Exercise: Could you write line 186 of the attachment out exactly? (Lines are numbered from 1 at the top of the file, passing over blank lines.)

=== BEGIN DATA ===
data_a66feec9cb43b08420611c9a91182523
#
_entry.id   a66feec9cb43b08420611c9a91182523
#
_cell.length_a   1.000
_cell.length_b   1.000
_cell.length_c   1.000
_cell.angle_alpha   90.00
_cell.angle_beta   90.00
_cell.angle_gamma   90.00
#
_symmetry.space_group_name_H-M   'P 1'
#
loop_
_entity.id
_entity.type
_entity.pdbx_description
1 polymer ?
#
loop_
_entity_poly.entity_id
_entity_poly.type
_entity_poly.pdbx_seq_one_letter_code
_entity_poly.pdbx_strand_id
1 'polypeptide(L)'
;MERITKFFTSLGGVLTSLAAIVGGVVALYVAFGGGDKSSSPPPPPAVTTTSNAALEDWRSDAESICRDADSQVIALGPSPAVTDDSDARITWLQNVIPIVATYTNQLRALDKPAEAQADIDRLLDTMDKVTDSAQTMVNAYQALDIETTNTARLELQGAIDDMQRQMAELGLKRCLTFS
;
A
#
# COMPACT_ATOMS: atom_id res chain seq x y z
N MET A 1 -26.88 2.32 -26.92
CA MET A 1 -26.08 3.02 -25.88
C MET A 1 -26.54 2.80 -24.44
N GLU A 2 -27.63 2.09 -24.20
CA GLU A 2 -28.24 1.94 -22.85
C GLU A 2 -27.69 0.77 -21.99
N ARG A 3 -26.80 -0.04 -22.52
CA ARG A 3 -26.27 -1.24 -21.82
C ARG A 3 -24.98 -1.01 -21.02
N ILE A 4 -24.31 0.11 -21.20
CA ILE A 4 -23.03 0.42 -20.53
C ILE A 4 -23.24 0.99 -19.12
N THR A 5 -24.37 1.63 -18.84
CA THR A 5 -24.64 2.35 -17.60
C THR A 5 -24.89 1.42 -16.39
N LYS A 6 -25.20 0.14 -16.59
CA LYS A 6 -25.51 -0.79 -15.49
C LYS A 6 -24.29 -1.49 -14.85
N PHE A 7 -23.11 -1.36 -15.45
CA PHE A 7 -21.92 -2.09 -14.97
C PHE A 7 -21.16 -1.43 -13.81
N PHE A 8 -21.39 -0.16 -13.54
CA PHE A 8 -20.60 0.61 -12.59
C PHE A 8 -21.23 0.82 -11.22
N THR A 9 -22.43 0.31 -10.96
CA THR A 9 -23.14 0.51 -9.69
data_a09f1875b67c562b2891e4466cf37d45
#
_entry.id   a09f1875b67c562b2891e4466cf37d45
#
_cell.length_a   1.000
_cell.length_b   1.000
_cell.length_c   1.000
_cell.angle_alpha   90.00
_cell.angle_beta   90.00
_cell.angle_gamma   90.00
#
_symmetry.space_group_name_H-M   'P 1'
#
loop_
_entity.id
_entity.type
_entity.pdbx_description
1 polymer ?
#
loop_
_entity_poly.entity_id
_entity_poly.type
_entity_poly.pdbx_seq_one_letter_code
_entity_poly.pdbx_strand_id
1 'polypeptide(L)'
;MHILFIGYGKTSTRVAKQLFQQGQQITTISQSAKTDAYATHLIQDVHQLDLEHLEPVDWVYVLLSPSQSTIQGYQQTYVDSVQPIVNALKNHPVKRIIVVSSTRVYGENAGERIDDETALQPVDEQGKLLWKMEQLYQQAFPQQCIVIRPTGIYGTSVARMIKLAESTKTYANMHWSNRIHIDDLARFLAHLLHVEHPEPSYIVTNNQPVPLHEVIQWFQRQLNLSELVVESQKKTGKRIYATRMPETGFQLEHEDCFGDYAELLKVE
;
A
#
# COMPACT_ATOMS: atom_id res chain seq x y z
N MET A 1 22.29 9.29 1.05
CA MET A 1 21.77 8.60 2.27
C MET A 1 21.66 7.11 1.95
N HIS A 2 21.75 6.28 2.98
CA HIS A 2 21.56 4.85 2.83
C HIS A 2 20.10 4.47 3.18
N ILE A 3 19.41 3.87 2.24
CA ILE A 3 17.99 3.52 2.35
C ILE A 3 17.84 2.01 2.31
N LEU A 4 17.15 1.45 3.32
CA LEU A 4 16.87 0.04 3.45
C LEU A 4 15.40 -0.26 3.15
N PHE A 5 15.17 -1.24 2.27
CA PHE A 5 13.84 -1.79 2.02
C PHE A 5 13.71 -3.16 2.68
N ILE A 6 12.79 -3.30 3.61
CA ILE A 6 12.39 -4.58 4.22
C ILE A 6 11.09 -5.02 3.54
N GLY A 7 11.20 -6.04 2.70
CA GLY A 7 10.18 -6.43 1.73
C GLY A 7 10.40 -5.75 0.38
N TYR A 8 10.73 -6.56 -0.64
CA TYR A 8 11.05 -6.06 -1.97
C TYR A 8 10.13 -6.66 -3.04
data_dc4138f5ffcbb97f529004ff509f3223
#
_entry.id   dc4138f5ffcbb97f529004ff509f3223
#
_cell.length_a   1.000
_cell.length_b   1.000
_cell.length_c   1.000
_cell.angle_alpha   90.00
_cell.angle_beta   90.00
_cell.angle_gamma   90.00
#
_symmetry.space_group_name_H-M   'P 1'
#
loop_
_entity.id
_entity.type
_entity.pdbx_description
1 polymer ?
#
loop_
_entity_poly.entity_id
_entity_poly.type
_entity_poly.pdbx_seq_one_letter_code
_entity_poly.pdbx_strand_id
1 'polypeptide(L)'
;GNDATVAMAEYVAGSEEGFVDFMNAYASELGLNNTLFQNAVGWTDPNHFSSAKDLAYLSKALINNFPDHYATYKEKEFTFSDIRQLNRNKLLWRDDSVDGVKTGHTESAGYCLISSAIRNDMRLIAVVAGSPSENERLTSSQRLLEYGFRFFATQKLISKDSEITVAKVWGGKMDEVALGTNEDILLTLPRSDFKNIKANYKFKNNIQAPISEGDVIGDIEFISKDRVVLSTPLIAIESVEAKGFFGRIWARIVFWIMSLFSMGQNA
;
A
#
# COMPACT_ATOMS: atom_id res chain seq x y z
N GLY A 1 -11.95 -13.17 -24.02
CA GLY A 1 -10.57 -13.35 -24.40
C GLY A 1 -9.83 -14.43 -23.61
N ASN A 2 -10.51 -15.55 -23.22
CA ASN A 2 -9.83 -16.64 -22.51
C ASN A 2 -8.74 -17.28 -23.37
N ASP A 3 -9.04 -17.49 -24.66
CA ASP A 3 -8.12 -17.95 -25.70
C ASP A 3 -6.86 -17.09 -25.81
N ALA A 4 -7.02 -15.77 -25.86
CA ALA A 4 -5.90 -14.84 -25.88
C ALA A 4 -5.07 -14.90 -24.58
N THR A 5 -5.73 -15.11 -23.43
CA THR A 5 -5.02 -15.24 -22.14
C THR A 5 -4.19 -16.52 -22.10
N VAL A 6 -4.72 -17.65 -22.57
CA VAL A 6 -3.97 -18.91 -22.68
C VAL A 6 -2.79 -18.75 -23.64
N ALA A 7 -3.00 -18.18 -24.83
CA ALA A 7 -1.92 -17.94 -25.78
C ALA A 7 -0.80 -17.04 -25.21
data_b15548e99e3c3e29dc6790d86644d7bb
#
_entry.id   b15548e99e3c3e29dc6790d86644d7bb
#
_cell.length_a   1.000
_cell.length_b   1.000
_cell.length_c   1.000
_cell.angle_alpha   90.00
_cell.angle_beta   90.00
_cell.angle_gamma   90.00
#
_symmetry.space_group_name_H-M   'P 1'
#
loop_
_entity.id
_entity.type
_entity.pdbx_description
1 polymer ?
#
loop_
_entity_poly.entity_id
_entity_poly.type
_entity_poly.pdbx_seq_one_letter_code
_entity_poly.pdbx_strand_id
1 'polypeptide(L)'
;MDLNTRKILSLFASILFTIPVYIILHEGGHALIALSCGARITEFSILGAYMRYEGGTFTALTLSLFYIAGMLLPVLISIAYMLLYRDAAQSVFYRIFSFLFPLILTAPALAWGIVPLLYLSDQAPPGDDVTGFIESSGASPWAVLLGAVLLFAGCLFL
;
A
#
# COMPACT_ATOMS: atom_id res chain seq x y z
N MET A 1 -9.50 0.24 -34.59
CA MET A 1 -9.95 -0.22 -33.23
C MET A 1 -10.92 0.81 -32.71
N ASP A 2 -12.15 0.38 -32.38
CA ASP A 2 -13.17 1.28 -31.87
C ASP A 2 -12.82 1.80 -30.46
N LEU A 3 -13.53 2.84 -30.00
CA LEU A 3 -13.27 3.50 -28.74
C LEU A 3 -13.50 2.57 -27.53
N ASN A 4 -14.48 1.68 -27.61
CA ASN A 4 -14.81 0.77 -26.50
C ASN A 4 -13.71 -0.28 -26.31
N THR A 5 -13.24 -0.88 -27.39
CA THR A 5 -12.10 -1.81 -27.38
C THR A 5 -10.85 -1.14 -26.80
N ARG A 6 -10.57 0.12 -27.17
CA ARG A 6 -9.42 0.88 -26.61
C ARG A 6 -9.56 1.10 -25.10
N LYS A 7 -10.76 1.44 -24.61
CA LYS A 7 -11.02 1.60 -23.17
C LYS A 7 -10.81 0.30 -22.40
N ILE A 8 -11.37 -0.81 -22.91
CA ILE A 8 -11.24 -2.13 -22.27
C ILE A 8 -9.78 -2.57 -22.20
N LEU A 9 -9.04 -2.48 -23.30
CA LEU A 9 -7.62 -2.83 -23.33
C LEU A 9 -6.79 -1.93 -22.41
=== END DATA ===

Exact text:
1 'polypeptide(L)'